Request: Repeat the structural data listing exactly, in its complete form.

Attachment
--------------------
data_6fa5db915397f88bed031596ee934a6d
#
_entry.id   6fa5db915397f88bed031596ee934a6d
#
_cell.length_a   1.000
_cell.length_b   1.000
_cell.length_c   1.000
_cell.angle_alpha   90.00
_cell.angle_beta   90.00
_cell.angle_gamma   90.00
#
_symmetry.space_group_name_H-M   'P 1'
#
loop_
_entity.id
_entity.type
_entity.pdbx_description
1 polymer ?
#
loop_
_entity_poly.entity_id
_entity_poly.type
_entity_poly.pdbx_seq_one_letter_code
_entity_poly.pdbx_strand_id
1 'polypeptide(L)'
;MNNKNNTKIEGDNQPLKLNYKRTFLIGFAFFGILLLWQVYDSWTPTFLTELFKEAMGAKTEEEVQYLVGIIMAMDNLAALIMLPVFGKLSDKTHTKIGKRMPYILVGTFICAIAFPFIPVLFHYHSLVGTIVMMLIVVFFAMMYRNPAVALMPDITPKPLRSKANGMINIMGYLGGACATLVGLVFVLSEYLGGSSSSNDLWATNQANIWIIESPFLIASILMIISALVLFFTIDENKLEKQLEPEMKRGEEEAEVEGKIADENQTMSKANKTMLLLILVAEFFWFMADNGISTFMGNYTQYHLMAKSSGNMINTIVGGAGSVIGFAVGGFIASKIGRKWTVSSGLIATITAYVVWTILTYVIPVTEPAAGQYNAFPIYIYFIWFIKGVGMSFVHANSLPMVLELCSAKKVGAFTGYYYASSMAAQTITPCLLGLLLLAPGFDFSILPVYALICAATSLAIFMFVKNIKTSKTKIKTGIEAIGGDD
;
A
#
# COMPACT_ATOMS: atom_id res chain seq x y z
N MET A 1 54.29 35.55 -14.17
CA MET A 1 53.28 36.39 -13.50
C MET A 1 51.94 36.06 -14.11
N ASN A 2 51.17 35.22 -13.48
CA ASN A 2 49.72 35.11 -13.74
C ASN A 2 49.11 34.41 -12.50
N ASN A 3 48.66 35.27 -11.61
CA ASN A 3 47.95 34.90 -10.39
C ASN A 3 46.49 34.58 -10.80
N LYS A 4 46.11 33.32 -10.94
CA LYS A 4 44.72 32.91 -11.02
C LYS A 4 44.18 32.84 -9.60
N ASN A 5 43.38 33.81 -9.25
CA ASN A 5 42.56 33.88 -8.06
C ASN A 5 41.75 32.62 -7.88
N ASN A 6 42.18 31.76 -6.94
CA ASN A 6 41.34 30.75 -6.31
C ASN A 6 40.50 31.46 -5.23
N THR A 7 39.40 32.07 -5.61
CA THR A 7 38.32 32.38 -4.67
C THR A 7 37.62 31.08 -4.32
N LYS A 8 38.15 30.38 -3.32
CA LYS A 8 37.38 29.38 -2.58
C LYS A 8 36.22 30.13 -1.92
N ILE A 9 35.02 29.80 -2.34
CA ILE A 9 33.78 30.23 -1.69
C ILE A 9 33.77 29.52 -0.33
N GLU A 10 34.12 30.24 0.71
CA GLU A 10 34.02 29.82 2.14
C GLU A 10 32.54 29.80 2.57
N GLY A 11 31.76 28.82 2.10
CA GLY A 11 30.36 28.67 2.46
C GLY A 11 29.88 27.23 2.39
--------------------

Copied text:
data_6fa5db915397f88bed031596ee934a6d
#
_entry.id   6fa5db915397f88bed031596ee934a6d
#
_cell.length_a   1.000
_cell.length_b   1.000
_cell.length_c   1.000
_cell.angle_alpha   90.00
_cell.angle_beta   90.00
_cell.angle_gamma   90.00
#
_symmetry.space_group_name_H-M   'P 1'
#
loop_
_entity.id
_entity.type
_entity.pdbx_description
1 polymer ?
#
loop_
_entity_poly.entity_id
_entity_poly.type
_entity_poly.pdbx_seq_one_letter_code
_entity_poly.pdbx_strand_id
1 'polypeptide(L)'
;MNNKNNTKIEGDNQPLKLNYKRTFLIGFAFFGILLLWQVYDSWTPTFLTELFKEAMGAKTEEEVQYLVGIIMAMDNLAALIMLPVFGKLSDKTHTKIGKRMPYILVGTFICAIAFPFIPVLFHYHSLVGTIVMMLIVVFFAMMYRNPAVALMPDITPKPLRSKANGMINIMGYLGGACATLVGLVFVLSEYLGGSSSSNDLWATNQANIWIIESPFLIASILMIISALVLFFTIDENKLEKQLEPEMKRGEEEAEVEGKIADENQTMSKANKTMLLLILVAEFFWFMADNGISTFMGNYTQYHLMAKSSGNMINTIVGGAGSVIGFAVGGFIASKIGRKWTVSSGLIATITAYVVWTILTYVIPVTEPAAGQYNAFPIYIYFIWFIKGVGMSFVHANSLPMVLELCSAKKVGAFTGYYYASSMAAQTITPCLLGLLLLAPGFDFSILPVYALICAATSLAIFMFVKNIKTSKTKIKTGIEAIGGDD
;
A
#
# COMPACT_ATOMS: atom_id res chain seq x y z
N MET A 1 54.29 35.55 -14.17
CA MET A 1 53.28 36.39 -13.50
C MET A 1 51.94 36.06 -14.11
N ASN A 2 51.17 35.22 -13.48
CA ASN A 2 49.72 35.11 -13.74
C ASN A 2 49.11 34.41 -12.50
N ASN A 3 48.66 35.27 -11.61
CA ASN A 3 47.95 34.90 -10.39
C ASN A 3 46.49 34.58 -10.80
N LYS A 4 46.11 33.32 -10.94
CA LYS A 4 44.72 32.91 -11.02
C LYS A 4 44.18 32.84 -9.60
N ASN A 5 43.38 33.81 -9.25
CA ASN A 5 42.56 33.88 -8.06
C ASN A 5 41.75 32.62 -7.88
N ASN A 6 42.18 31.76 -6.94
CA ASN A 6 41.34 30.75 -6.31
C ASN A 6 40.50 31.46 -5.23
N THR A 7 39.40 32.07 -5.61
CA THR A 7 38.32 32.38 -4.67
C THR A 7 37.62 31.08 -4.32
N LYS A 8 38.15 30.38 -3.32
CA LYS A 8 37.38 29.38 -2.58
C LYS A 8 36.22 30.13 -1.92
N ILE A 9 35.02 29.80 -2.34
CA ILE A 9 33.78 30.23 -1.69
C ILE A 9 33.77 29.52 -0.33
N GLU A 10 34.12 30.24 0.71
CA GLU A 10 34.02 29.82 2.14
C GLU A 10 32.54 29.80 2.57
N GLY A 11 31.76 28.82 2.10
CA GLY A 11 30.36 28.67 2.46
C GLY A 11 29.88 27.23 2.39